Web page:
Panel: Overcoming Entrepreneurship Pitfalls
Today’s entrepreneurs should expect to face many challenges when starting and scaling a business. This informative panel of experienced leaders weighed in with insights on how to launch and scale a business from the ground up.
Panelist: Hermine Chobanyan, VP Business Banking & Team Leader – City National Bank
Hermine Chobanyan is a vice president and business banking team leader at City National Bank. She and her team provide high-touch and solutions-oriented banking to business customers throughout the Southern California region. They are also responsible for managing relationships and advising their clients on financial solutions aimed at growing their business. Chobanyan has more than 19 years of experience in the banking industry and is a strong finance professional skilled in commercial mortgages, commercial lending, credit analysis and more. She has received numerous awards for her achievements and was named “2017 Trusted Advisor” by the San Fernando Valley Business Journal and was a nominee for the “Inspirational Women Forum and Awards” in 2021 by the Los Angeles Times.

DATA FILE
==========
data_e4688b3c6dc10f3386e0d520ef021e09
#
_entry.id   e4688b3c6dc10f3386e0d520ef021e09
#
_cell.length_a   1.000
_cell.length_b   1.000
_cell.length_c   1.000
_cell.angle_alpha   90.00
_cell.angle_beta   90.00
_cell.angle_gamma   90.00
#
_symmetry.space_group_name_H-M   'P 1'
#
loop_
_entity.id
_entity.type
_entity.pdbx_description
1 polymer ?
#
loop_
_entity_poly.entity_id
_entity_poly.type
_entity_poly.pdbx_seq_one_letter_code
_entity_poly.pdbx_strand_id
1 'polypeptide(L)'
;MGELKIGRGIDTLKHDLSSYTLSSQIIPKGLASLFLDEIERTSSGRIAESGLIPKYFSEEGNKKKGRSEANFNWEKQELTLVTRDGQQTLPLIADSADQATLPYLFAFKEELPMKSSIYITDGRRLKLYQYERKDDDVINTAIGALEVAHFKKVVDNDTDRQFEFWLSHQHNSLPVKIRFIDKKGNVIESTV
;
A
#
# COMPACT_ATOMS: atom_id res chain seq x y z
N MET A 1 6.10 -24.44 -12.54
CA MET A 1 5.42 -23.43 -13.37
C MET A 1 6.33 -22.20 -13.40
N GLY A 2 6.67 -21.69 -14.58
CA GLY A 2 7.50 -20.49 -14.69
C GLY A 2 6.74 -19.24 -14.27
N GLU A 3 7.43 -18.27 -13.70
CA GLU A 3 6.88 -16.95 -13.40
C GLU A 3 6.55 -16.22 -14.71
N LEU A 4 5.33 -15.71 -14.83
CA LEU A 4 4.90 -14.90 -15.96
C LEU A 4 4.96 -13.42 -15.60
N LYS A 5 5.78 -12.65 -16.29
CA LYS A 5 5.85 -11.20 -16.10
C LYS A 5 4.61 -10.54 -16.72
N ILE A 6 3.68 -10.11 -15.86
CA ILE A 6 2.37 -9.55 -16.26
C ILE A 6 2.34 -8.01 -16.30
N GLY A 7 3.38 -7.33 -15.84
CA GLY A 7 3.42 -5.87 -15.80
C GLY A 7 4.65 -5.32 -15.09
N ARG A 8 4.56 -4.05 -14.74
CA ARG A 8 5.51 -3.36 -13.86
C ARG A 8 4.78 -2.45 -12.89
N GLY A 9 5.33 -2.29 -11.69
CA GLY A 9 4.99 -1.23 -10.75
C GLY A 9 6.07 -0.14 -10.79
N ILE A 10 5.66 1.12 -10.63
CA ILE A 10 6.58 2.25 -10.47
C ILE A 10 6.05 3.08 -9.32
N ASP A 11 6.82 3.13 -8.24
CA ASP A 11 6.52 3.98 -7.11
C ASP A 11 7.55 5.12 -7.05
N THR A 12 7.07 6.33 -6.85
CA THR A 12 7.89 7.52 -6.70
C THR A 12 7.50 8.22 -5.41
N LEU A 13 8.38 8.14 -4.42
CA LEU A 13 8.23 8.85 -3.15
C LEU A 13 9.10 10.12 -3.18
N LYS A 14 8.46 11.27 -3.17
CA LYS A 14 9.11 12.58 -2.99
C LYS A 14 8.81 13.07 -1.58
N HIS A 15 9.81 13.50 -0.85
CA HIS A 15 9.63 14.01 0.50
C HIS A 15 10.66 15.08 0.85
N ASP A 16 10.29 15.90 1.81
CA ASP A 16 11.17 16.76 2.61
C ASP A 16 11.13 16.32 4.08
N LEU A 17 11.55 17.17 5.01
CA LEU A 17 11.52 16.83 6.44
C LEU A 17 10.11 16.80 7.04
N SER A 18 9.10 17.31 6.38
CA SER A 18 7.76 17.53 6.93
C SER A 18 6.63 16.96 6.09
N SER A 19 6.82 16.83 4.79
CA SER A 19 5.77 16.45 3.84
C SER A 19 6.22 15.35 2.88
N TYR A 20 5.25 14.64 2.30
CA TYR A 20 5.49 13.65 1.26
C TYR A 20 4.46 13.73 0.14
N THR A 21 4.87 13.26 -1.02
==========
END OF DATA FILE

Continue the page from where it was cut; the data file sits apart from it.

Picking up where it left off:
Panelist: Margaret Shanley, Principal, Transaction Advisory Services Practice Leader – CohnReznick LLP
Margaret Shanley is known in the Los Angeles community as a go-to partner in the middle market for transaction advisory services. During her 20-plus year career, she has led hundreds of transactions and maximized successful outcomes for buyers and sellers. Shanley is a connector and networker within the L.A. community, putting potential buyers and sellers in touch and helping to facilitate strategic relationships and introductions to other service providers, such as investment bankers and lawyers. Her long-term clients retain her for multiple deals year after year, which is indicative of the quality of work she provides.